By Stephen Winham
“Senator, I believe the attorney general or the deputy attorney general has an obligation to follow the law and the Constitution and to give their independent legal advice to the president.” [Sally Yates in reply to current U. S. Attorney General Jeff Sessions during her Senate confirmation hearing as Deputy U. S. Attorney General, March 24, 2015].
“My responsibility is to ensure that the position of the Department of Justice is not only legally defensible, but is informed by our best view of what the law is after consideration of all the facts,” … “At present, I am not convinced that the defense of the Executive Order is consistent with these responsibilities, nor am I convinced that the executive order is lawful.” [memo to her staff before Sally Yates was fired as Acting Attorney General, January 30, 2017]
Shortly after he was sworn in, on January 30, 2017, new Acting Attorney General Dana Boente released a statement rescinding Yates’ order and vowing to “defend the lawful orders of our president.”
I’m not an attorney, nor do I play one on TV (though there is an attorney named Stephen Winham in St. Augustine, Florida), but I firmly believe the roles of both the U S. and our state’s attorneys general are often misunderstood and, sometimes, misrepresented. We repeatedly hear the attorney general is the “people’s attorney” – and, to a large extent, that is true. However, notwithstanding anything else they may or may not do, attorneys general are, primarily, the government’s attorneys.
In addition to upholding the constitution and statutory laws, AGs are sworn to represent and defend the government. They are, in other words, government’s in-house law firms.
So how can any attorney represent any entity and not also represent its sitting chief executive?
It is important to remember that we have a judicial branch of government. Attorney General opinions are just that—opinions. Only through the judicial system are legal disputes ultimately resolved. While justice departments can and do provide legal guidance, they are not the final arbiters on questions of the law, itself. In a true legal sense, the judicial branch of government is designed to be a direct servant of the people.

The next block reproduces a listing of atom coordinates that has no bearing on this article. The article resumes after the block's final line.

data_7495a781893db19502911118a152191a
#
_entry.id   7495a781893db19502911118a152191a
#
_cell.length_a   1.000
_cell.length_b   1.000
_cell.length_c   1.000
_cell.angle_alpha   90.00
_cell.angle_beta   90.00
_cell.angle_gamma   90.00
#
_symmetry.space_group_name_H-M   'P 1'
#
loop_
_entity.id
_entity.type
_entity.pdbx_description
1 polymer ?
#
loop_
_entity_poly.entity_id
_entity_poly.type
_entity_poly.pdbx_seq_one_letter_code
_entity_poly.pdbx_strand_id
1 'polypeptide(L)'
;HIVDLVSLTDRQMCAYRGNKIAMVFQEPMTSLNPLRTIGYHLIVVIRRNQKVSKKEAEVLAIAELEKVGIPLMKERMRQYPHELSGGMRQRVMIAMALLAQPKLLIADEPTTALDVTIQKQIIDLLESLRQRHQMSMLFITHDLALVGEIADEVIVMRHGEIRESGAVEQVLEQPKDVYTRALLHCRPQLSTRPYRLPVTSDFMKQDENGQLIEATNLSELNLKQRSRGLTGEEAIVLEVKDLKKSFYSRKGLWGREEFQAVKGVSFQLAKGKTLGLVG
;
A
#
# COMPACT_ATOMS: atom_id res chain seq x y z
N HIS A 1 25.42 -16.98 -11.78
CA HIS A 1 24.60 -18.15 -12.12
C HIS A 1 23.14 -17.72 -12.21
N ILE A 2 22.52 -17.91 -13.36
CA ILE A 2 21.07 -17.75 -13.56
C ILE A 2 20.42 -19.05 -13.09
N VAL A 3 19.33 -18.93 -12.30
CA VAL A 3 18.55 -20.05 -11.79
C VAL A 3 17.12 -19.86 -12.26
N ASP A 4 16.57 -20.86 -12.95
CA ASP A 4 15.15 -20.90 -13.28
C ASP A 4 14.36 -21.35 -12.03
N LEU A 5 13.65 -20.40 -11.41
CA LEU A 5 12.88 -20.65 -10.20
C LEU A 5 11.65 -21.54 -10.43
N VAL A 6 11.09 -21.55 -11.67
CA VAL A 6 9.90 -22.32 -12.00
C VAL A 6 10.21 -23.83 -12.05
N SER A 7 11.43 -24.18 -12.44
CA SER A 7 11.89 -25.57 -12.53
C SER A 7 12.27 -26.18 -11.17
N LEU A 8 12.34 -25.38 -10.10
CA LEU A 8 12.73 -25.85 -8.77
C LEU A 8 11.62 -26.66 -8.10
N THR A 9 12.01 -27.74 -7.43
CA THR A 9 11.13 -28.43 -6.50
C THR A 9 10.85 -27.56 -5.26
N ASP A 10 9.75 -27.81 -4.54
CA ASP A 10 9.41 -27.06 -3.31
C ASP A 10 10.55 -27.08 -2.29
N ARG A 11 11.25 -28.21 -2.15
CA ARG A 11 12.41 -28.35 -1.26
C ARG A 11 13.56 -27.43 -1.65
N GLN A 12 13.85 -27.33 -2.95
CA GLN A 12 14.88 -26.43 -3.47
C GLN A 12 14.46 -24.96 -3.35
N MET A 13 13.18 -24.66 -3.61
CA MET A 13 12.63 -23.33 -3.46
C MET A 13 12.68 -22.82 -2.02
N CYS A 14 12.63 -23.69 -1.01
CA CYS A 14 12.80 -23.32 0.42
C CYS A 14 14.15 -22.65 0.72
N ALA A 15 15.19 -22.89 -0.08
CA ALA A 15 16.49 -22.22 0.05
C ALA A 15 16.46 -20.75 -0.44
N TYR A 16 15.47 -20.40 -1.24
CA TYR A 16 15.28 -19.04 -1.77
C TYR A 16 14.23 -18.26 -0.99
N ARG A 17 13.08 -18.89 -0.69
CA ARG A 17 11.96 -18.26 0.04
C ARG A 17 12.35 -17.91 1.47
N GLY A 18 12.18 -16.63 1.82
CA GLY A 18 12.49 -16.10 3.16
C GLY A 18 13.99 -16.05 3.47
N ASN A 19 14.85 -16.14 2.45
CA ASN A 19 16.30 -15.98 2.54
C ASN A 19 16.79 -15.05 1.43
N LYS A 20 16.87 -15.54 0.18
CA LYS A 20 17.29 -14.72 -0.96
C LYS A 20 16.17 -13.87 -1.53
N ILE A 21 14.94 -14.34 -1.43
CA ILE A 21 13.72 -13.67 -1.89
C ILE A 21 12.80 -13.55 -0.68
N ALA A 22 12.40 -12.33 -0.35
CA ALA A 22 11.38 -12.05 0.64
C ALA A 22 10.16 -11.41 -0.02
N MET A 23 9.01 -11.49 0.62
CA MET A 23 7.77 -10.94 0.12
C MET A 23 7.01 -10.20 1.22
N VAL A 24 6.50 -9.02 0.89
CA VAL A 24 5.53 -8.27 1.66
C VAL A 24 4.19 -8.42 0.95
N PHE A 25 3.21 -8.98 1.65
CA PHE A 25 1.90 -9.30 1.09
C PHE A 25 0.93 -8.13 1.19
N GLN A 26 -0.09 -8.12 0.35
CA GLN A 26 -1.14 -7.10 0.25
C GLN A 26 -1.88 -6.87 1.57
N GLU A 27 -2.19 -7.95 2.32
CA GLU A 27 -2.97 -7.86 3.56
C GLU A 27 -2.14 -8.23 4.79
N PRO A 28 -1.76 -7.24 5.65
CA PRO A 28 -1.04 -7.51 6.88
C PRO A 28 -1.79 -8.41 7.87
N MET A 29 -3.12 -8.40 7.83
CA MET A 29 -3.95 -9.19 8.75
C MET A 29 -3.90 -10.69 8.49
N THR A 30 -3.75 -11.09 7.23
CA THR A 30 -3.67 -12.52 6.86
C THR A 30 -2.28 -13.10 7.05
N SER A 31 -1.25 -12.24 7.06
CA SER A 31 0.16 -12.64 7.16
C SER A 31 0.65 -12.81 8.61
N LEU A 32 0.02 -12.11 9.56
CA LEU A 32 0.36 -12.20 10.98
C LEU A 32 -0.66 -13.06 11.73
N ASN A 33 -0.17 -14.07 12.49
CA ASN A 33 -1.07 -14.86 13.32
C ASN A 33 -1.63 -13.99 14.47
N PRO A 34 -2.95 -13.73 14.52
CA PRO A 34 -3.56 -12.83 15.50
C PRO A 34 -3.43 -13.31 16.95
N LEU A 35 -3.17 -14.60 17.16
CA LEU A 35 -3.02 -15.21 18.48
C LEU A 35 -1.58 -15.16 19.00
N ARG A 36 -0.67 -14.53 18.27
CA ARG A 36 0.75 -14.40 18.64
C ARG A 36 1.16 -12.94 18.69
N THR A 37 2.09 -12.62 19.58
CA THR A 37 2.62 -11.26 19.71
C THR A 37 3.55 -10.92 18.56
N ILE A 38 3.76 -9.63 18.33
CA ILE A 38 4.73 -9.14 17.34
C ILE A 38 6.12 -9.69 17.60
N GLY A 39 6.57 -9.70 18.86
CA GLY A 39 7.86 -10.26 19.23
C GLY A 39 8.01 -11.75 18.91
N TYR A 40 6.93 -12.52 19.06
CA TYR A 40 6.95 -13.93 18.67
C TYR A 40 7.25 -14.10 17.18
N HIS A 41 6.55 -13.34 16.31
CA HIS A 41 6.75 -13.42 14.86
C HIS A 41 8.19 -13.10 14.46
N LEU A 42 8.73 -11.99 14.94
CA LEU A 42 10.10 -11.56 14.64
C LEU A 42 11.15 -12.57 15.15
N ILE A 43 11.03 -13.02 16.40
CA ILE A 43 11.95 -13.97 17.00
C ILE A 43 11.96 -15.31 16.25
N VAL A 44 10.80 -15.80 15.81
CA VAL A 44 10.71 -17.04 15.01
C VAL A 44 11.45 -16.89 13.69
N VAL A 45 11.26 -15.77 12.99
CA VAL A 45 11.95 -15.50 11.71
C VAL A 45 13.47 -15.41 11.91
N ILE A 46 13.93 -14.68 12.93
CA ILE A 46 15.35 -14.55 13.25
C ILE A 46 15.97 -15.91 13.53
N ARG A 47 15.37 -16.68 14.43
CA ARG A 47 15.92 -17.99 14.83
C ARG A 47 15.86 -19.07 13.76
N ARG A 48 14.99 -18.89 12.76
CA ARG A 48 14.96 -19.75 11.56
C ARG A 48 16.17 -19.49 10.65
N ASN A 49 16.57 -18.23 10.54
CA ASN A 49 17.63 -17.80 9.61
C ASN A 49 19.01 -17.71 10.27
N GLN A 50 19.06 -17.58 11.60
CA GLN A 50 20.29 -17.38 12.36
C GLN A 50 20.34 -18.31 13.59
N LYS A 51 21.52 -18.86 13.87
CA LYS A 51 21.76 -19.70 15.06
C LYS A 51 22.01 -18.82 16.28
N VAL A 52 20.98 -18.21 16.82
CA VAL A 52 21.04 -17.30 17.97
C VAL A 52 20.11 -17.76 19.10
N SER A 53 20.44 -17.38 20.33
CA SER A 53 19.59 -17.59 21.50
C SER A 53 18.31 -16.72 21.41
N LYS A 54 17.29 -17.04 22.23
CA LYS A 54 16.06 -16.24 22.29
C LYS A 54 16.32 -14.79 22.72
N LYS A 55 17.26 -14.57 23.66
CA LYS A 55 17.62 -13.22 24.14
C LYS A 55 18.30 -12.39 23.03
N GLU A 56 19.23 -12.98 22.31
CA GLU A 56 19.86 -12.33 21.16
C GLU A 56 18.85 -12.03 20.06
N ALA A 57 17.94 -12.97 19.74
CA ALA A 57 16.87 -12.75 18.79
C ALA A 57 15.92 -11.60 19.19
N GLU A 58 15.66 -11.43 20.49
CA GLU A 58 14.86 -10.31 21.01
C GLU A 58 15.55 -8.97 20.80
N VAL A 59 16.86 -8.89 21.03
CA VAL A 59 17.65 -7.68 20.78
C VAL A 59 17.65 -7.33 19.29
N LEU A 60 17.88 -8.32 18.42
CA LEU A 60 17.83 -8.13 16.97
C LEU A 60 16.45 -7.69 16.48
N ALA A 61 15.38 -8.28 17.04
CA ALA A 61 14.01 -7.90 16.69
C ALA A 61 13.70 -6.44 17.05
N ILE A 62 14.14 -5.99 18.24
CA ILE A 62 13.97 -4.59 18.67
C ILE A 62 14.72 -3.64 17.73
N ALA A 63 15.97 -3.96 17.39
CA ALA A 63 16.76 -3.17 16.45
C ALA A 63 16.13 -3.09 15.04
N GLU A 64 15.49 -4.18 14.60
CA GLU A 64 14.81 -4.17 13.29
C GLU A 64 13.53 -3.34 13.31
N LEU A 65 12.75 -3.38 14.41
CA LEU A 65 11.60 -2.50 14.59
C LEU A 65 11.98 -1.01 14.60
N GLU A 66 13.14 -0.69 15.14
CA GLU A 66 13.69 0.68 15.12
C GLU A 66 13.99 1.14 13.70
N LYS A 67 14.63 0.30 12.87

Departments of justice, both state and federal, are executive, not judicial branch departments. We have sometimes allowed the U. S Justice Department and our own attorney general to assume judicial powers they don’t have. Attorney general opinions are often treated as if they are judicial rulings. They clearly are not. To the extent departments of justice enforce the law, they are subject to the court system in the judicial branch like everybody else.
In the first quote above, Yates answered correctly. It is certainly the responsibility of the attorney general to give independent advice to the president. If I hire an attorney, I certainly expect that person to give me “independent” legal advice. What value do I get from an attorney if I expect him or her to simply validate everything I say or do? That would hardly constitute sound legal representation. And, even if I have been charged with committing an illegal act, don’t I still deserve the best representation possible to ensure justice is served?
I firmly believe Yates was wrong in the second case – the memo to her staff.
Though he artfully hedged on the issue, Acting Attorney General Boente’s position is also correct.
What should Jeff Sessions, now confirmed as Attorney General, do now with regard to presidential executive orders? He has reportedly recently indicated he will defend the President’s travel ban order. However, during his confirmation hearings he voiced opposition to denying U. S. entry to Muslims on the grounds of religion.
I’m in no position to advise AG Sessions, but if I was I would suggest he tell Trump he will effectively defend any part of the order that is lawful, but make clear that he will have great difficulty defending anything in it that appears to be clearly unlawful. He should defend any ambiguities in favor of the President to the extent possible, of course, since he is our government’s attorney.
If Sessions and the President cannot come to an agreement, and assuming the President is unwilling to rescind and perhaps issue a modified order, the Attorney General should resign. He should certainly not air any disagreements with the President publicly, as Ms. Yates did. Regardless of her personal motive, she weakened her client’s (the government’s) case.
Like 42 other states, Louisiana elects its attorney general. Recent events lead me to believe it may be time to reconsider that. Our state attorney general has gone out of his way to take legal positions counter to those of our governor. Would he do so if the governor appointed him?
Again, how can our state’s attorney defend our state, but not its chief executive?
Jeff Landry’s motivation for constant bickering with the Gov. Edwards doesn’t really matter. What matters is whether he can effectively represent the state’s (and, to that extent, the people’s) best interests while doing so. Notwithstanding his laudable efforts in consumer protection and Medicaid fraud prosecutions, he does the state and its people a disservice by not providing legal representation to our governor and, even more so, by openly defying him.
For the good of our state, isn’t it time for Landry to tone it down?